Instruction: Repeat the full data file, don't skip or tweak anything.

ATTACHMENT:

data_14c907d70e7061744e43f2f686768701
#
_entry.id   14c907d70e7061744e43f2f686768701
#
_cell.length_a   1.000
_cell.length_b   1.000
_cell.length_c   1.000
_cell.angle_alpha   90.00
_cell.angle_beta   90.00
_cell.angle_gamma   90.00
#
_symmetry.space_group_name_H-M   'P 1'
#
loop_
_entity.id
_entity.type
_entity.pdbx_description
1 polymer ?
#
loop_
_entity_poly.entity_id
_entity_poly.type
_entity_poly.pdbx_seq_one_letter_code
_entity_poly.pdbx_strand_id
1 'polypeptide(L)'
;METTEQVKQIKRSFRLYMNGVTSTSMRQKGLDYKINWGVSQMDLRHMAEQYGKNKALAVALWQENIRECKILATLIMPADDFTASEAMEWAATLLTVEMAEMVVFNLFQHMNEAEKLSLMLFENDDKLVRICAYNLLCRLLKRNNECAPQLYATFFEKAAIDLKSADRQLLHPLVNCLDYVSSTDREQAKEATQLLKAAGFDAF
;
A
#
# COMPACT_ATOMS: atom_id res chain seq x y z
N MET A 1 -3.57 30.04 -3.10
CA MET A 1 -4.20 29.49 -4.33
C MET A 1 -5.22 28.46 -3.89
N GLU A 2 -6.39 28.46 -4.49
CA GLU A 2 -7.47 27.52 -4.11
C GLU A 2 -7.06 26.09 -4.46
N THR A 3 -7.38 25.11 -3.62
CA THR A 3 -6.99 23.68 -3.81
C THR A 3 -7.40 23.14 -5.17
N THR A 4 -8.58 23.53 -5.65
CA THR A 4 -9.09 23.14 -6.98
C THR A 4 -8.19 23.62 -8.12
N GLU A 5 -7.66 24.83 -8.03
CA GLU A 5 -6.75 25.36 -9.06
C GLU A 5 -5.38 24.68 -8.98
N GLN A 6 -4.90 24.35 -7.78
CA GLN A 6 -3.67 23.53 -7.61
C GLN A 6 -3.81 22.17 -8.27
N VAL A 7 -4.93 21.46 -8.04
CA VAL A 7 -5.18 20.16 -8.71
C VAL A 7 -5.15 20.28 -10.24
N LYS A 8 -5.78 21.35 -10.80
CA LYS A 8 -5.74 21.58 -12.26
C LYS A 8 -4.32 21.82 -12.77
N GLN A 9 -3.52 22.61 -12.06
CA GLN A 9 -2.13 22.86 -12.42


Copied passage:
data_14c907d70e7061744e43f2f686768701
#
_entry.id   14c907d70e7061744e43f2f686768701
#
_cell.length_a   1.000
_cell.length_b   1.000
_cell.length_c   1.000
_cell.angle_alpha   90.00
_cell.angle_beta   90.00
_cell.angle_gamma   90.00
#
_symmetry.space_group_name_H-M   'P 1'
#
loop_
_entity.id
_entity.type
_entity.pdbx_description
1 polymer ?
#
loop_
_entity_poly.entity_id
_entity_poly.type
_entity_poly.pdbx_seq_one_letter_code
_entity_poly.pdbx_strand_id
1 'polypeptide(L)'
;METTEQVKQIKRSFRLYMNGVTSTSMRQKGLDYKINWGVSQMDLRHMAEQYGKNKALAVALWQENIRECKILATLIMPADDFTASEAMEWAATLLTVEMAEMVVFNLFQHMNEAEKLSLMLFENDDKLVRICAYNLLCRLLKRNNECAPQLYATFFEKAAIDLKSADRQLLHPLVNCLDYVSSTDREQAKEATQLLKAAGFDAF
;
A
#
# COMPACT_ATOMS: atom_id res chain seq x y z
N MET A 1 -3.57 30.04 -3.10
CA MET A 1 -4.20 29.49 -4.33
C MET A 1 -5.22 28.46 -3.89
N GLU A 2 -6.39 28.46 -4.49
CA GLU A 2 -7.47 27.52 -4.11
C GLU A 2 -7.06 26.09 -4.46
N THR A 3 -7.38 25.11 -3.62
CA THR A 3 -6.99 23.68 -3.81
C THR A 3 -7.40 23.14 -5.17
N THR A 4 -8.58 23.53 -5.65
CA THR A 4 -9.09 23.14 -6.98
C THR A 4 -8.19 23.62 -8.12
N GLU A 5 -7.66 24.83 -8.03
CA GLU A 5 -6.75 25.36 -9.06
C GLU A 5 -5.38 24.68 -8.98
N GLN A 6 -4.90 24.35 -7.78
CA GLN A 6 -3.67 23.53 -7.61
C GLN A 6 -3.81 22.17 -8.27
N VAL A 7 -4.93 21.46 -8.04
CA VAL A 7 -5.18 20.16 -8.71
C VAL A 7 -5.15 20.28 -10.24
N LYS A 8 -5.78 21.35 -10.80
CA LYS A 8 -5.74 21.58 -12.26
C LYS A 8 -4.32 21.82 -12.77
N GLN A 9 -3.52 22.61 -12.06
CA GLN A 9 -2.13 22.86 -12.42